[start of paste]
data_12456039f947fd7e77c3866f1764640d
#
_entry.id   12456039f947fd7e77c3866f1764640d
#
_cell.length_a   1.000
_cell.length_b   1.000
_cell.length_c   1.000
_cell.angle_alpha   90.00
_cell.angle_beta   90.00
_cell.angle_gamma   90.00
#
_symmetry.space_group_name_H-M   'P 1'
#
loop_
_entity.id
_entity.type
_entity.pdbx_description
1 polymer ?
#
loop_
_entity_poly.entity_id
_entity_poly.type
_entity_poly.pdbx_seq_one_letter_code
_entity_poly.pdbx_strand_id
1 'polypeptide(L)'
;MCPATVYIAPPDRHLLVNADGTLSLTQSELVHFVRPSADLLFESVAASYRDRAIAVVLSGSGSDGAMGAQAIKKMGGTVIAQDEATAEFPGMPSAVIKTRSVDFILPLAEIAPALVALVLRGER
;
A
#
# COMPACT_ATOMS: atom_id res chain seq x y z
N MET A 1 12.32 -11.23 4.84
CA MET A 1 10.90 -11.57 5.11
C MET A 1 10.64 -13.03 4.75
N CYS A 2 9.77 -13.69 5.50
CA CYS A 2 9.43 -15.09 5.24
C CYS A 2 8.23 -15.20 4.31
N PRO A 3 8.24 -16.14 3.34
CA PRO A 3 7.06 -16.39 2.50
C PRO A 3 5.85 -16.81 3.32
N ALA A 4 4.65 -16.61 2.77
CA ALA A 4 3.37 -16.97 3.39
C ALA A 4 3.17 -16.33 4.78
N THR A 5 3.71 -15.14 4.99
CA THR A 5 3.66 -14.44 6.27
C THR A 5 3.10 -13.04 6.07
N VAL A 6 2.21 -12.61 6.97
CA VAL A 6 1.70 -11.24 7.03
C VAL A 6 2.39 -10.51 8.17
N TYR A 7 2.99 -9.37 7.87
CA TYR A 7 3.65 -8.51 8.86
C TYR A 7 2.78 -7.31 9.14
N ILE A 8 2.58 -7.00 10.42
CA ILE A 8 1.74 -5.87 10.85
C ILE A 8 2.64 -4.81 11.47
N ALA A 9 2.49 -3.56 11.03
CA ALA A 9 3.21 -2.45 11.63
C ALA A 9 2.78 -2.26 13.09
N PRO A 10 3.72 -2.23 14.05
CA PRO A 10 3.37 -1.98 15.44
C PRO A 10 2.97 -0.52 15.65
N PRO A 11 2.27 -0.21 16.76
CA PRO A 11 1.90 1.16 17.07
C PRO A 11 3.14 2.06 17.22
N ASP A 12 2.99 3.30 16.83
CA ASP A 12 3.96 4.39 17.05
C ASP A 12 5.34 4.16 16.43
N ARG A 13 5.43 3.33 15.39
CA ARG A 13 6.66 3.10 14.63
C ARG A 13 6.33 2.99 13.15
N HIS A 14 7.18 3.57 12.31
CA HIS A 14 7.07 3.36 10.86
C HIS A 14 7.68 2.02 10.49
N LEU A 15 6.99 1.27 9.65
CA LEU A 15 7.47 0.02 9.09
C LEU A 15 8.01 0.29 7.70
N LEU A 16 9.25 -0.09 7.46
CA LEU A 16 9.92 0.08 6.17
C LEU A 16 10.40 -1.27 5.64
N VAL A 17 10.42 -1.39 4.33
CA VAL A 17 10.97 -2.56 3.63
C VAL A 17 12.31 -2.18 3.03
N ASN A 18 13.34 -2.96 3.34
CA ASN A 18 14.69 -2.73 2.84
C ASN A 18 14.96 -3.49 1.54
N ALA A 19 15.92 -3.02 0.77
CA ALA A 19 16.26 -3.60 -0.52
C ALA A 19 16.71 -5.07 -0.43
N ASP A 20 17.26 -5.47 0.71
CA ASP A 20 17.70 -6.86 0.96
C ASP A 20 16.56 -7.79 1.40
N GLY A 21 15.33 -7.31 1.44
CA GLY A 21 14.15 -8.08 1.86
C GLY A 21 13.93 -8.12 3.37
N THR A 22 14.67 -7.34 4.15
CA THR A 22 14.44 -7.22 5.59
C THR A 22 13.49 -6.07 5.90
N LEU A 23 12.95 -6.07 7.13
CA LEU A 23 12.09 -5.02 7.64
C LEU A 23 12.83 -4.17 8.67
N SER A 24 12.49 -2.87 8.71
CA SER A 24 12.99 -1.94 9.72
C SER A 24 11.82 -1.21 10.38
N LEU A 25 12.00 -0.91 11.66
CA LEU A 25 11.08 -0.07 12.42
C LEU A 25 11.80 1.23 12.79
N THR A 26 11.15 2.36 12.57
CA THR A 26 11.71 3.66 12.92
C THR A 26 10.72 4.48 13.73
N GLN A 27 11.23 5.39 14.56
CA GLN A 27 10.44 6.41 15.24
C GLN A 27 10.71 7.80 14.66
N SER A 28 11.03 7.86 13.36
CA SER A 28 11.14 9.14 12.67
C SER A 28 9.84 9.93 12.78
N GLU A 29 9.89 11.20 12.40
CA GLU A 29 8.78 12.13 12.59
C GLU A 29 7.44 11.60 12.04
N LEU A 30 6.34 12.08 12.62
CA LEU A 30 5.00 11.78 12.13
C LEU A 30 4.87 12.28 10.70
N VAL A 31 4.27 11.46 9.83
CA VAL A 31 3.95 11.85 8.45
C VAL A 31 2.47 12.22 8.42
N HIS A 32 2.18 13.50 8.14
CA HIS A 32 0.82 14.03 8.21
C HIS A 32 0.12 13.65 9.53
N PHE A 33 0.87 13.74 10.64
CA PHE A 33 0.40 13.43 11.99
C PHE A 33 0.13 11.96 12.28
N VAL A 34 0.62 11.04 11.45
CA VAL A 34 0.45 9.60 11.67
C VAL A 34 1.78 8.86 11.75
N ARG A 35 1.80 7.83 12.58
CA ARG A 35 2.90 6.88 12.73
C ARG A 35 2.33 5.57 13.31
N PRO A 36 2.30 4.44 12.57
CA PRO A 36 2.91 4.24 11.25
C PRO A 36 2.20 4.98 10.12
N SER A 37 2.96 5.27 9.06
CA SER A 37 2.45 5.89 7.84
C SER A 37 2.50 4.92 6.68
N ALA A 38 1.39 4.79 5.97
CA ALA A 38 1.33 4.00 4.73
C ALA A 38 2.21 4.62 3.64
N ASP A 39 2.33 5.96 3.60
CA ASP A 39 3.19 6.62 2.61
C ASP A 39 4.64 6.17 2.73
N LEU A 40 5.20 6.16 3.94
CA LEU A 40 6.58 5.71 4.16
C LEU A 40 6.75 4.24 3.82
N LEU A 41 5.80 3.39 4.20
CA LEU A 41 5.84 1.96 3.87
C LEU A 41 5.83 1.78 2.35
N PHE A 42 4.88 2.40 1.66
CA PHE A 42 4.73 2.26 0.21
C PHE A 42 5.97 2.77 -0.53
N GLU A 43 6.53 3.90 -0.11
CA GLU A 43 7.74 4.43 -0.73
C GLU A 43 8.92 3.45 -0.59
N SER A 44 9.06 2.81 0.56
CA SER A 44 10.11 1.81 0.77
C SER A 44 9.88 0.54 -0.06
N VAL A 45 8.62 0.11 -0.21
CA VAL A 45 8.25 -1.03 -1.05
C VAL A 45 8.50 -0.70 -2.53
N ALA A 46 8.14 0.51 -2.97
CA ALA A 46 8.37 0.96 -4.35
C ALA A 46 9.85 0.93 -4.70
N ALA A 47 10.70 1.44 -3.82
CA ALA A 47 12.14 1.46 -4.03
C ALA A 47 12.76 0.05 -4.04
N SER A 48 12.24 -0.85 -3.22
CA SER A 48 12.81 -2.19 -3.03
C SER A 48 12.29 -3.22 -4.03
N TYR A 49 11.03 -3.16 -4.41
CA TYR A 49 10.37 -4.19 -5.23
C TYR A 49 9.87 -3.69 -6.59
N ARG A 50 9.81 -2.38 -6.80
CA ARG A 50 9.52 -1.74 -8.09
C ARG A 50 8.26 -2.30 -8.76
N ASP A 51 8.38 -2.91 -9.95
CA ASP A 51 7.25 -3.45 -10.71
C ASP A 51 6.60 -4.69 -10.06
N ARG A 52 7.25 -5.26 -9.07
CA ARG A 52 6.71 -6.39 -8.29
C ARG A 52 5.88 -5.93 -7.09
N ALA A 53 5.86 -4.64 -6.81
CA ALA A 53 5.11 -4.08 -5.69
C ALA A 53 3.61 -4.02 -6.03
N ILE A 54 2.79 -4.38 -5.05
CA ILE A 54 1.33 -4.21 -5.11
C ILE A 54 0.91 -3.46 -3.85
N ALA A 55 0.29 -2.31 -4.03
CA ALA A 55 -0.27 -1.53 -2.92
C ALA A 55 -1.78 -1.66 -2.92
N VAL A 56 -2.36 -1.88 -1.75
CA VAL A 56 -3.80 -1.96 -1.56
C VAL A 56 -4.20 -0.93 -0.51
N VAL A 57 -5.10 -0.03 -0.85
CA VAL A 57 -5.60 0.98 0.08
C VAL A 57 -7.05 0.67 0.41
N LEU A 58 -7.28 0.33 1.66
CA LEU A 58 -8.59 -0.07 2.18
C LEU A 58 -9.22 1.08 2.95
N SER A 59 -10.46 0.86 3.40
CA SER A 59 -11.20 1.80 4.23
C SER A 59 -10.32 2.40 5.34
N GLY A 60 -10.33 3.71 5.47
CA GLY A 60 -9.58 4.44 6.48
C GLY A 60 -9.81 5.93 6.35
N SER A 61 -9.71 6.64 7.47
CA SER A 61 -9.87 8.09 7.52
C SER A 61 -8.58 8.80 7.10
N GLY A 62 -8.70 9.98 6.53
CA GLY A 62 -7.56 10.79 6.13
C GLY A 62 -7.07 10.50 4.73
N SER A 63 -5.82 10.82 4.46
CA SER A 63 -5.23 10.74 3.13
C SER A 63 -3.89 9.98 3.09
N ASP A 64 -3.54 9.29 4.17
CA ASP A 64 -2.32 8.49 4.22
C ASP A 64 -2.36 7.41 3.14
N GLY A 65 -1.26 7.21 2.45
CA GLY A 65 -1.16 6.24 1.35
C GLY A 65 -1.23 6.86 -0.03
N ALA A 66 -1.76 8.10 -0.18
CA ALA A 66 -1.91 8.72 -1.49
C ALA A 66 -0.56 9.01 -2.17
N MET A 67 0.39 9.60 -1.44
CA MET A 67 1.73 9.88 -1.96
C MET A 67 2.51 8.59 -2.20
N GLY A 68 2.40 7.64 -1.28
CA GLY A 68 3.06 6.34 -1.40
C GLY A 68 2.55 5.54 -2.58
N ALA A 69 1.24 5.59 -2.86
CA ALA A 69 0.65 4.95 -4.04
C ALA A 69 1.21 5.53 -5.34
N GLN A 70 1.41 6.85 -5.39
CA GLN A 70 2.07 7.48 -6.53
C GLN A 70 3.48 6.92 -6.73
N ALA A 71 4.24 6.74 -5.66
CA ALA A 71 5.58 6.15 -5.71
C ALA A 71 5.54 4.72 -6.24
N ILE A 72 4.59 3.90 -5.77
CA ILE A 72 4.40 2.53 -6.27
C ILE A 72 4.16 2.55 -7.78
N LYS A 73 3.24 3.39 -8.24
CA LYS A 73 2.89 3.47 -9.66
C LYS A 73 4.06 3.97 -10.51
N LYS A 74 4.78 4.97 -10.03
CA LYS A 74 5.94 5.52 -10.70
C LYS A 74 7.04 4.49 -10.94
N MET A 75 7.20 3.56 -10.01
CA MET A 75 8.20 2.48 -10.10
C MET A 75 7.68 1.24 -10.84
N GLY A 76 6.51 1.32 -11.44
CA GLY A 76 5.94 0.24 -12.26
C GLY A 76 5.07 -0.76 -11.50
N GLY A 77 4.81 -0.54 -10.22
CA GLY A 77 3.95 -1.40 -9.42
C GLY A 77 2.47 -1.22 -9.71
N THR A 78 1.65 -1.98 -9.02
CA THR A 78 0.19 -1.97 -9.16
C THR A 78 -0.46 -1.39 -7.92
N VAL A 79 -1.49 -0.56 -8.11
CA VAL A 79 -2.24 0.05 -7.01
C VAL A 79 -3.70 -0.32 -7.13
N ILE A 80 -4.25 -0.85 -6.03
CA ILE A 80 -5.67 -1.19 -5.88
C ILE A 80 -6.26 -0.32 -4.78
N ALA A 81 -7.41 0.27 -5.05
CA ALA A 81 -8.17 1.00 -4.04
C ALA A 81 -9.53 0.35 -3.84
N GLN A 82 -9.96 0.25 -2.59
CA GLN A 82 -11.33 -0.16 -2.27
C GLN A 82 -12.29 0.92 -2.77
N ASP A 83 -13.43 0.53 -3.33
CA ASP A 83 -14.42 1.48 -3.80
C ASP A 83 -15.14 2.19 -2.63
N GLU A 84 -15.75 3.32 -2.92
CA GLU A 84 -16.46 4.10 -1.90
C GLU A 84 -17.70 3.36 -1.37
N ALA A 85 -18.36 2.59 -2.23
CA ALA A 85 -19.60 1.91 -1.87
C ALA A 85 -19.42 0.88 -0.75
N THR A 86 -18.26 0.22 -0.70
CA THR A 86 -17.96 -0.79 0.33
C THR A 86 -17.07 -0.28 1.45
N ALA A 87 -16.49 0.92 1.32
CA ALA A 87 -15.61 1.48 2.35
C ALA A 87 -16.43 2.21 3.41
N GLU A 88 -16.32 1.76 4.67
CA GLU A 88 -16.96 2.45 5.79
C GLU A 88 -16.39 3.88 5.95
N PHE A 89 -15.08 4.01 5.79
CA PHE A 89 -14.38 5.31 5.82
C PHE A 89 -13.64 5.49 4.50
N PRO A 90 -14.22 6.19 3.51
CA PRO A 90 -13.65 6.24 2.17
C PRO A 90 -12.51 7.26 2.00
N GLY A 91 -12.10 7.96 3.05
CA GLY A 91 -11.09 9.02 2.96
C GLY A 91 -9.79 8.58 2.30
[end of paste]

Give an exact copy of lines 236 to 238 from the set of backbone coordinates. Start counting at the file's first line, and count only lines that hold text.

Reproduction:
CA ALA A 69 0.65 4.95 -4.04
C ALA A 69 1.21 5.53 -5.34
N GLN A 70 1.41 6.85 -5.39